In 1986, Masaaki Imai released a book with the title: Kaizen, the key to Japan’s Competitive Success. Masaaki described the difference in the area of change management between the Western World and Japan. The difference? Kaizen.
Fundamental difference with traditional Western management
The fundamental difference lies in Change Management and the Management of Change. This difference is best described as managing gradual change (Change management / Kaizen) and managing of abrupt change (Management of Change). It is part of the culture of Japanese organizations to continuously initiate gradual changes. It is traditionally viewed that Western managers carry out controlled abrupt changes. In both cases, Change Management is spoken of but in Japan, this term is understood differently.
What is Kaizen?
Kaizen means “continuous improvement” and is an organized use of common sense to save on spending, to raise quality, to shorten delivery time and to increase customer satisfaction. Kaizen is a culture and not so much a plan of action or a model. There are indeed ways to foster a culture of Kaizen, such as Kaizen events and Gemba Kaizen. Of course, process improvement with Lean Six Sigma contributes to a Kaizen culture.
A Kaizen event is a 3 – 5-day long project that starts with the problem and works through to the implementation of the solution. The Japanese term for a Kaizen event is “Kaikaku” (radical change). General Electric called a Kaizen event a Workout or “Blitz”.
The characteristics of a Kaizen event:
- Project with a duration of 3 to 5 days
- 100% committed resources
- Until implementation
- Project with a narrow focus
- Problem is urgent
- Solution is not yet known
A Kaizen event is the Lean’s answer for a 3 – 5-month long project. In a project like this one, there is lots of squandering, such as, overproduction, waiting time and defects.
Gemba Kaizen means “the continuous improvement of the workplace”. The employees control the products and services for the customers. Important in this discussion is implementing improvements on the work floor and to detect practical problems. This management style is called ‘Kaizen Management’. Problems on the work floor are not management problems, and therefore, the solution can not come from management. The executives can better solve these operational (executive) problems themselves. They spend the whole day on the work floor and have the most knowledge of it. The Western term for a Kaizen Management is Operational Excellence. This way of thinking is also about the continuous improvement of the operational state of affairs, wherein executives and supervisors both have their own roles and responsibilities.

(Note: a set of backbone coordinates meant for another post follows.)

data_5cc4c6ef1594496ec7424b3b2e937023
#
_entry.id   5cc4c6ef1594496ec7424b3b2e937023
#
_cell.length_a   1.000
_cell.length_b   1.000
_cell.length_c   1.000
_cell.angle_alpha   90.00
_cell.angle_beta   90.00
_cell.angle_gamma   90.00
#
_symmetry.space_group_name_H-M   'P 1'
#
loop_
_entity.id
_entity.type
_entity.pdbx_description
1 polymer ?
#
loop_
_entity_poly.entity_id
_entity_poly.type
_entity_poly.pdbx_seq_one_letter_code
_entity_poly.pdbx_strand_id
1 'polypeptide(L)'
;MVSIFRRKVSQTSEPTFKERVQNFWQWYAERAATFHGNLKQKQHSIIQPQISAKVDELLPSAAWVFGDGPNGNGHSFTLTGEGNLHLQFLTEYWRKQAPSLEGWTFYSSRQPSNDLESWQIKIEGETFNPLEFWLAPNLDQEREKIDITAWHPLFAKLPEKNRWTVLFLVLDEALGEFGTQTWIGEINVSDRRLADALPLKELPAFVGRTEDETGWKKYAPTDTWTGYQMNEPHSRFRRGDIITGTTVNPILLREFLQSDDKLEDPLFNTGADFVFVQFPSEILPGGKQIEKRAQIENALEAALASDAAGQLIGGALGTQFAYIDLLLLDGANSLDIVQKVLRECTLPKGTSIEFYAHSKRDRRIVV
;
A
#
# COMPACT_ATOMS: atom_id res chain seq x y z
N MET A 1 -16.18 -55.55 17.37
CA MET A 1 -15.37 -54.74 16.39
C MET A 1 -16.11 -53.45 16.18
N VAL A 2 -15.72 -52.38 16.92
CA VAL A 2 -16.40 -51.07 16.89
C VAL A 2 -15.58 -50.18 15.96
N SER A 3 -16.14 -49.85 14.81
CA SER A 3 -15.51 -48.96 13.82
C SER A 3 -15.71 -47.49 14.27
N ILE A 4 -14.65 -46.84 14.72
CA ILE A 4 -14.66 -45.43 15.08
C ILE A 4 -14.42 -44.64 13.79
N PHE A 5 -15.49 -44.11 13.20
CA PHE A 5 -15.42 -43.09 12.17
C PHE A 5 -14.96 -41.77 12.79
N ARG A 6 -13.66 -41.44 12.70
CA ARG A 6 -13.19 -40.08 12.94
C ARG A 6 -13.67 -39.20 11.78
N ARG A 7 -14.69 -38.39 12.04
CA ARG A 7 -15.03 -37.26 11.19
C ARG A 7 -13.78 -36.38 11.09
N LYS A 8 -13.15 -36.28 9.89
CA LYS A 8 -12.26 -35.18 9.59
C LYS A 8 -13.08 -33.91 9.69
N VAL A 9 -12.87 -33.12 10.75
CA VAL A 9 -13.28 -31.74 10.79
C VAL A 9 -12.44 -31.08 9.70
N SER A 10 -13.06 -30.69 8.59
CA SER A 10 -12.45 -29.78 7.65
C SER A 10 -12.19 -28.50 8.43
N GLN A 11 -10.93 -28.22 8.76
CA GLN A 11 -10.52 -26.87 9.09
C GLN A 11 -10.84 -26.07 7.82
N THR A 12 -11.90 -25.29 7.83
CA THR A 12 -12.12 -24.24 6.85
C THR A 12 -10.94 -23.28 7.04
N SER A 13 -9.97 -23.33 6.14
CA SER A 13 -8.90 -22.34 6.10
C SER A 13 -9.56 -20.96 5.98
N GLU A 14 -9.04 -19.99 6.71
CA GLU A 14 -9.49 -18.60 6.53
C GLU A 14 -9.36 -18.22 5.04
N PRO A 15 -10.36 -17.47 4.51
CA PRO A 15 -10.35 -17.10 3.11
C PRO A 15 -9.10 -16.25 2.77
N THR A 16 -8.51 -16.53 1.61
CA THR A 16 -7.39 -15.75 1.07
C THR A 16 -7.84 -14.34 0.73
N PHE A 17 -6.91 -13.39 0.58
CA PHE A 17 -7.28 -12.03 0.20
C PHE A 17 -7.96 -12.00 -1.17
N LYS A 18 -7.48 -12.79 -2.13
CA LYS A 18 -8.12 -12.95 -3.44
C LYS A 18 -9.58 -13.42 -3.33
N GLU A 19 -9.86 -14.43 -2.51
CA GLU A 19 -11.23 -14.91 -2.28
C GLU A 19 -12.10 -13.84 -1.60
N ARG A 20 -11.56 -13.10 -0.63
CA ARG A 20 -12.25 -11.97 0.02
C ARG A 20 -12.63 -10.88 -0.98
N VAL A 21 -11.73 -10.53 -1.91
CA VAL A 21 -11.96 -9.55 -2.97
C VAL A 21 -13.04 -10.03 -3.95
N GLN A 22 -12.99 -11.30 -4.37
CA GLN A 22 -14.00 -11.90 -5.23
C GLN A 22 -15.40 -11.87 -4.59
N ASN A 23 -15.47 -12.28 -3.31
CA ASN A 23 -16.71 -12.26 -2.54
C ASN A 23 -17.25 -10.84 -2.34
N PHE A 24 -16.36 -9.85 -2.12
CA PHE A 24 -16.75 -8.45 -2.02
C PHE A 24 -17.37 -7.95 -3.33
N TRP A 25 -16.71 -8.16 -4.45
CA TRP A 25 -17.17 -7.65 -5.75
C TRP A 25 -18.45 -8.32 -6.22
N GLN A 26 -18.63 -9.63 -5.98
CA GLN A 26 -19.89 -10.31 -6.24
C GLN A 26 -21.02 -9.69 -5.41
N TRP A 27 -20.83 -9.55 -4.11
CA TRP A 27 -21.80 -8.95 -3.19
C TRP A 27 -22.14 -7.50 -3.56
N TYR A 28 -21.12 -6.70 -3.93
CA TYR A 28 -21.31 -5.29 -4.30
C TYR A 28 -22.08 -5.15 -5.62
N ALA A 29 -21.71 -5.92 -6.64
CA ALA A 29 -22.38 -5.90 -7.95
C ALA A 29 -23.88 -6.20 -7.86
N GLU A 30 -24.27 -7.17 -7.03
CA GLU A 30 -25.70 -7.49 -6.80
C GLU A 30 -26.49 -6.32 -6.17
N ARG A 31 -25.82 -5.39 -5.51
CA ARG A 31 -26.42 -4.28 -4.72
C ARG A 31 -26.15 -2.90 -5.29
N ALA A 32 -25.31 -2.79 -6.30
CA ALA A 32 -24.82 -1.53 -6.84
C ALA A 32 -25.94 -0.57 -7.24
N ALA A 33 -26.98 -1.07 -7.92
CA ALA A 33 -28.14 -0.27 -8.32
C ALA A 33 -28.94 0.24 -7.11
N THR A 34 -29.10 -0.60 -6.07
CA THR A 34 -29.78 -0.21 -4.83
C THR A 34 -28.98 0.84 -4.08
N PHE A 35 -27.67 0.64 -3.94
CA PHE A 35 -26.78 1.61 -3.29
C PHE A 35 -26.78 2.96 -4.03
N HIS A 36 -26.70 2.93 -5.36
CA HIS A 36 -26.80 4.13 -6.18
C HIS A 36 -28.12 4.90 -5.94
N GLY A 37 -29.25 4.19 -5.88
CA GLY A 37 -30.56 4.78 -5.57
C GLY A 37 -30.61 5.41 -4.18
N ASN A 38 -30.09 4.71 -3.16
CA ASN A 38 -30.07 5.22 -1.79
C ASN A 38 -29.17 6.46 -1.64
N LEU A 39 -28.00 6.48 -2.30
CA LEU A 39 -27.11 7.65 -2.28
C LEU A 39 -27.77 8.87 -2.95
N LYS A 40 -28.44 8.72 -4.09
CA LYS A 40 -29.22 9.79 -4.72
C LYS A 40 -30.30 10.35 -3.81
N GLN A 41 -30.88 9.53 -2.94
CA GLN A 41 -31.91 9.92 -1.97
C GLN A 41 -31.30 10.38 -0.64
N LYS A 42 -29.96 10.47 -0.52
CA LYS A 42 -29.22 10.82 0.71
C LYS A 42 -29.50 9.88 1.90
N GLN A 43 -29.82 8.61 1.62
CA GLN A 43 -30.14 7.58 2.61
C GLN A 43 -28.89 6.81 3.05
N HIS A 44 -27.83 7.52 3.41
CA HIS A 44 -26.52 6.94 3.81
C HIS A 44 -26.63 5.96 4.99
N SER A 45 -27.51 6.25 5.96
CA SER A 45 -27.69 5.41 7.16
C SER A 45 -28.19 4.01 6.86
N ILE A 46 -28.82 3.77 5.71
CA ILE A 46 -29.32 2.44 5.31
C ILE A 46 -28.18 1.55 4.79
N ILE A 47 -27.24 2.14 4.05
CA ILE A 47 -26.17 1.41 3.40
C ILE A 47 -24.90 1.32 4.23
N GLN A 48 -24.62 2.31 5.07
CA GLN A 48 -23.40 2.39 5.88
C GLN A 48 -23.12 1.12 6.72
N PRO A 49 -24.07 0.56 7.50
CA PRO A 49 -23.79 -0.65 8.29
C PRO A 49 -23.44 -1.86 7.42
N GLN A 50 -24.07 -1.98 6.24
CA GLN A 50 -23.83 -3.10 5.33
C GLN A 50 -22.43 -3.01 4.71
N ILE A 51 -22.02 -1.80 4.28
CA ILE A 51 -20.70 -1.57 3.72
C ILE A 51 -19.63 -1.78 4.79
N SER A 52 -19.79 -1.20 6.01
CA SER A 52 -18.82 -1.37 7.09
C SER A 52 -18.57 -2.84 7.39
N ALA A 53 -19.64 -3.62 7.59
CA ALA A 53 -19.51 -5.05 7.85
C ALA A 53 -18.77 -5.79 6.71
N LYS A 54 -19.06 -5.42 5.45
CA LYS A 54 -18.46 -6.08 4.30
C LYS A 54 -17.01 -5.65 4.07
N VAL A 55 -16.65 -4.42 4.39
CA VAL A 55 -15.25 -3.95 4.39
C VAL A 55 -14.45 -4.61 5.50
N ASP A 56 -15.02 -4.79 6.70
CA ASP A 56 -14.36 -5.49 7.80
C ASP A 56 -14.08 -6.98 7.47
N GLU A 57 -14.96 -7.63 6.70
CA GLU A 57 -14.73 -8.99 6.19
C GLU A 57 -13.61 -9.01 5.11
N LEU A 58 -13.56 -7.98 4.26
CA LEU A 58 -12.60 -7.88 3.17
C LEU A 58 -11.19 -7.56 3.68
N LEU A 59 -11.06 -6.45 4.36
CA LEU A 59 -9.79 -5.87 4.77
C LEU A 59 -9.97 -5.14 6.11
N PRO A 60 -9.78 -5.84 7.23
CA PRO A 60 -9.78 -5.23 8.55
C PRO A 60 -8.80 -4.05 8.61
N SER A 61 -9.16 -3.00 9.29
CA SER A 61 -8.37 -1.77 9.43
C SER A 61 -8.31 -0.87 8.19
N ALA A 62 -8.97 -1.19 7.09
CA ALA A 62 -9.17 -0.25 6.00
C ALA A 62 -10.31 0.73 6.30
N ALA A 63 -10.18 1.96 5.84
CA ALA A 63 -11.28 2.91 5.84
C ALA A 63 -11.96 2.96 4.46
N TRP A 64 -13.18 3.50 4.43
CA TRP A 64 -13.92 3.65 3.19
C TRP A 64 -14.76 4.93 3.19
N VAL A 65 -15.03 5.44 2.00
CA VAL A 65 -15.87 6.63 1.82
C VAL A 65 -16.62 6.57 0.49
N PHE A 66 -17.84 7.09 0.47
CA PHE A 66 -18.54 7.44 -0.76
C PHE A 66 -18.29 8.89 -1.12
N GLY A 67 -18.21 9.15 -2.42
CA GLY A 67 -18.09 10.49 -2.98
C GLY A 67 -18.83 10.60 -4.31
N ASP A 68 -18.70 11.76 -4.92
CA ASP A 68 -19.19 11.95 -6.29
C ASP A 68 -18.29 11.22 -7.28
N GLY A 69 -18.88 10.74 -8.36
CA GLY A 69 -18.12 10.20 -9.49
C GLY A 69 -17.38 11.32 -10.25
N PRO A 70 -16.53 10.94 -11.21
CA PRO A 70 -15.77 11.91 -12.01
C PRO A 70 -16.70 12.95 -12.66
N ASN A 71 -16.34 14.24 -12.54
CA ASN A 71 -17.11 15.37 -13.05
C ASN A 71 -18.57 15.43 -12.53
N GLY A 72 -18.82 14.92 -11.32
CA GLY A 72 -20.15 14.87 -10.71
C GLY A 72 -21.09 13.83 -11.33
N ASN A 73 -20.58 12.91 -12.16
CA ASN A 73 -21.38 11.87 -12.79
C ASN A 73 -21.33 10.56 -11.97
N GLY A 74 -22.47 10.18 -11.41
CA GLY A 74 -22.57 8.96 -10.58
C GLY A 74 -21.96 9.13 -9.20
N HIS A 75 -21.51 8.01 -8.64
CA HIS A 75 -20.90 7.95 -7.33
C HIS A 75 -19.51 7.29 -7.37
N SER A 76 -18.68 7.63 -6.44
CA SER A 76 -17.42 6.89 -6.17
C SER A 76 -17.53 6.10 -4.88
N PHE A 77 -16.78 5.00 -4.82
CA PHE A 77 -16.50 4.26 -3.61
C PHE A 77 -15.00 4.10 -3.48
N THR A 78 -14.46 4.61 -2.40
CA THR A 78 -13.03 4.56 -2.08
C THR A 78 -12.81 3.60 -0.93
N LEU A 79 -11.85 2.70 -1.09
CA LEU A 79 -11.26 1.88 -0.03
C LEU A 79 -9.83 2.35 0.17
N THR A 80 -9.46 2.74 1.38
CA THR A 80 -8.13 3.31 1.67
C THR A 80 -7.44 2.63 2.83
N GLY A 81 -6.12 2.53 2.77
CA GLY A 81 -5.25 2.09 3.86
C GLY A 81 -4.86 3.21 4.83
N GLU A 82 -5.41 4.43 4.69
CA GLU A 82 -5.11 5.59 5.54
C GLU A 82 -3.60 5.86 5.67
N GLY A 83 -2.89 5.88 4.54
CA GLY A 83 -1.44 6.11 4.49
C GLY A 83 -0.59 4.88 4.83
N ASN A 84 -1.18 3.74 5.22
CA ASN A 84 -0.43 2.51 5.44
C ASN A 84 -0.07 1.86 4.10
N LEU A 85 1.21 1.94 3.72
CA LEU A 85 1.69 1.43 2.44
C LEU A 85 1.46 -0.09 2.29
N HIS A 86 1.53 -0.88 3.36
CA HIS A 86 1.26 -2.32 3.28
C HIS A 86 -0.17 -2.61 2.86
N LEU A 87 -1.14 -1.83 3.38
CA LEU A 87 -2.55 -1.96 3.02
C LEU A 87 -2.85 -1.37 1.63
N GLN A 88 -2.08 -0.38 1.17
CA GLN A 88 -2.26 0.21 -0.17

The Kaizen manager
The Kaizen manager spends time on the gemba (workplace) and observes what happens. The employees also observe and discuss these observations together. The Kaizen manager is responsible for the starting of the 5S initiatives and Standard Operating Procedures. He or she gives the employees lots of time to implement the improvements in the workplace. The Kaizen manager has a coaching role throughout the process. If something goes wrong in the daily activity the Kaizen manager takes emergency measures and discusses the problem with the leading executives. The Kaizen manager discusses the organization’s policy with the employees, creates a safe and secure working environment and takes care of removing any barriers that the employees are experiencing by improving their gemba. Employees who have learned to continuously improve themselves and the gemba are valuable to the organization. With this knowledge and experience, they can be placed in other areas.
Kaizen in relation to Lean Six Sigma
Kaizen and Lean Six Sigma are both methodologies to increase customer satisfaction, to realize lasting improvement of company results and to continuously improve in constructive ways. In both cases, this is about the reduction of squandering and variation. Kaizen goes even further in regards to the awareness of the management and the employees. Lean Six Sigma, on the other hand, is more focused on the financial results of the organization. Kaizen works best if the entire organization works together. Lean Six Sigma projects can be carried out by a particular part of the organization.
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